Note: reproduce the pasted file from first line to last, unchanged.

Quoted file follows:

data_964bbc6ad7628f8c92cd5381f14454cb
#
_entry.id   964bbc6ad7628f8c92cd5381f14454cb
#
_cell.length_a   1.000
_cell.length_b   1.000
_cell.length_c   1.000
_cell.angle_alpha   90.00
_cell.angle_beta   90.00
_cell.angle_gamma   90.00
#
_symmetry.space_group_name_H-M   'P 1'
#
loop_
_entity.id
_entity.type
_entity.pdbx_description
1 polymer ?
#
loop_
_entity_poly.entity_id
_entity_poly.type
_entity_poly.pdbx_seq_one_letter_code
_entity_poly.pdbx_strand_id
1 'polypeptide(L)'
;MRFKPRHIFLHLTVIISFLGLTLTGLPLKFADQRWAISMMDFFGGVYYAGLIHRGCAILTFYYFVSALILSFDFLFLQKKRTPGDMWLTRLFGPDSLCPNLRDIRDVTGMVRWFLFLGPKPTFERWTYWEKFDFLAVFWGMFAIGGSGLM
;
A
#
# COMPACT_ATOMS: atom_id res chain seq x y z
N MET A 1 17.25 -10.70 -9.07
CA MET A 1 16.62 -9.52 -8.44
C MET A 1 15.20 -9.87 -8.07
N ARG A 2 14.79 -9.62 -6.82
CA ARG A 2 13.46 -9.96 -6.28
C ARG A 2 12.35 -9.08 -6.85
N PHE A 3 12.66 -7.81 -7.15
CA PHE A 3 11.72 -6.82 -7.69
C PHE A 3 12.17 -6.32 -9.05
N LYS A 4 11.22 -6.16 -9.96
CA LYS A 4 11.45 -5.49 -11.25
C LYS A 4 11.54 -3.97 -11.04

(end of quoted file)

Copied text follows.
data_964bbc6ad7628f8c92cd5381f14454cb
#
_entry.id   964bbc6ad7628f8c92cd5381f14454cb
#
_cell.length_a   1.000
_cell.length_b   1.000
_cell.length_c   1.000
_cell.angle_alpha   90.00
_cell.angle_beta   90.00
_cell.angle_gamma   90.00
#
_symmetry.space_group_name_H-M   'P 1'
#
loop_
_entity.id
_entity.type
_entity.pdbx_description
1 polymer ?
#
loop_
_entity_poly.entity_id
_entity_poly.type
_entity_poly.pdbx_seq_one_letter_code
_entity_poly.pdbx_strand_id
1 'polypeptide(L)'
;MRFKPRHIFLHLTVIISFLGLTLTGLPLKFADQRWAISMMDFFGGVYYAGLIHRGCAILTFYYFVSALILSFDFLFLQKKRTPGDMWLTRLFGPDSLCPNLRDIRDVTGMVRWFLFLGPKPTFERWTYWEKFDFLAVFWGMFAIGGSGLM
;
A
#
# COMPACT_ATOMS: atom_id res chain seq x y z
N MET A 1 17.25 -10.70 -9.07
CA MET A 1 16.62 -9.52 -8.44
C MET A 1 15.20 -9.87 -8.07
N ARG A 2 14.79 -9.62 -6.82
CA ARG A 2 13.46 -9.96 -6.28
C ARG A 2 12.35 -9.08 -6.85
N PHE A 3 12.66 -7.81 -7.15
CA PHE A 3 11.72 -6.82 -7.69
C PHE A 3 12.17 -6.32 -9.05
N LYS A 4 11.22 -6.16 -9.96
CA LYS A 4 11.45 -5.49 -11.25
C LYS A 4 11.54 -3.97 -11.04